The ROPO effect is an increasingly important part of the marketing mix, but many omnichannel marketers fail to use this strategy. In fact, this type of analysis is less than half of the problem. Without this analysis, companies are risking losing sales and loyalty by failing to follow customer behavior across channels. This is because consumers prefer to buy things in-store, rather than shop online.
ROPO stands for research online, purchase offline. The ROPO effect is the phenomenon of researching online, purchasing offline. In addition to this, the ROPO effect is the most common way to measure the ROI of a marketing strategy. It is also known as webrooming or showrooming. By measuring the ROPO, a company can determine the ROI of its campaign.
The underlying psychology of the ROPO effect
First, you need to understand the underlying psychology of the ROPO effect. A consumer who has done research online and made a purchase in the store is likely to prefer proximity and accessibility over the other options. If the product is unknown, the consumer may prefer proximity and accessibility to quality and price. The consumer might have a general idea of what he or she wants but needs to try it out. If the information is readily available online, the consumer is more likely to buy it.
To use the ROPO effect to your advantage, you need to study your customers’ journey from first glance to final purchase. It’s also important to study why customers visit a particular store versus another. Using geotargeting to optimize your advertising campaigns will help you identify which products are selling well and which are not. Understanding how customers behave in a physical location will give you a better idea of which products are selling well.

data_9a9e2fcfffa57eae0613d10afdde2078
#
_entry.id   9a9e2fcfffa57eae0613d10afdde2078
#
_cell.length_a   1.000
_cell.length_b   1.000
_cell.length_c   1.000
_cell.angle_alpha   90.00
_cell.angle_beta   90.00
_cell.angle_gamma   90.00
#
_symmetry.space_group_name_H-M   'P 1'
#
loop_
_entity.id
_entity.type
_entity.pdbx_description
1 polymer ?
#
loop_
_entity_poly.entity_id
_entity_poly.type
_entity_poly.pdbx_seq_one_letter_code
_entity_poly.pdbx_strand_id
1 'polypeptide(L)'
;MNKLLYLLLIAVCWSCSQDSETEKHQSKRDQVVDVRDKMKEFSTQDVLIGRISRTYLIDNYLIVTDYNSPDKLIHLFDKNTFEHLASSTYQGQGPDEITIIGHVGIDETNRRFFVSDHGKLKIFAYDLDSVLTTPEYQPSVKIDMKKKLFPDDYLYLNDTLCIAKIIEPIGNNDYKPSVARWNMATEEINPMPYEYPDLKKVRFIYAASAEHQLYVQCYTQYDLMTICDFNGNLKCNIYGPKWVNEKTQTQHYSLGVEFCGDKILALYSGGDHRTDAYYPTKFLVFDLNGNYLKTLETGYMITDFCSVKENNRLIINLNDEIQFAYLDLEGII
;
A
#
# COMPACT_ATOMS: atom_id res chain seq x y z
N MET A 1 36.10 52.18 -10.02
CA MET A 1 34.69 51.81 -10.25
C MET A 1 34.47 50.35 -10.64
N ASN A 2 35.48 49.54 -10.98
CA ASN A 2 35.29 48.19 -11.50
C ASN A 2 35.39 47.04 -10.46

Benefits across all industries
ROPO has many benefits for businesses in many industries. The beauty industry, for example, benefits from the ROPO effect as consumers want to talk to an expert before making a purchase. The importance of a life-size experience with the product is not lost on online shoppers. For example, 82% of German consumers research products online before buying them offline. Conversely, just 9% of Australian consumers do their final comparisons at the point of sale. In such cases, special operations can help reduce the amount of indecision.
While many consumers are willing to research a product online, many still choose to make a purchase offline. That’s why driving customers to your stores is crucial. The “purchase offline” part of the ROPO effect is relevant to these circumstances. This is an extremely important aspect of marketing, advertising, and pricing strategies. The ROPO effect is a powerful tool that can improve the ROI for companies. There are many hidden secrets that are influencing consumers’ buying decisions.
The ROPO effect is evident across all industries. Nowadays, consumers research products and compare prices online. In the same way, many consumers do their research in marketplaces before buying products, such as Tiendeo. As a result, they can end up spending more money than they originally intended on the same product. This type of online research can also be beneficial for businesses, as social media platforms provide a great platform for social media interaction.
How to measure the ROPO effect
Thanks to technologies such as Geotracking, retailers can obtain information on consumer behavior and monitor in-store traffic. A crucial point in the drive-to-store strategy.
With drive-to-store campaigns, retailers have a wealth of online and offline consumer data at their fingertips. Thanks to this information, retailers can impact through digital channels to an audience that is in the middle of the buying process with personalized information to encourage conversion at the point of sale.
By connecting online and offline data, retailers can get a more complete view of their customer’s journey. In addition, by comparing ROPO to ROI, they can measure the ROI of their marketing spend.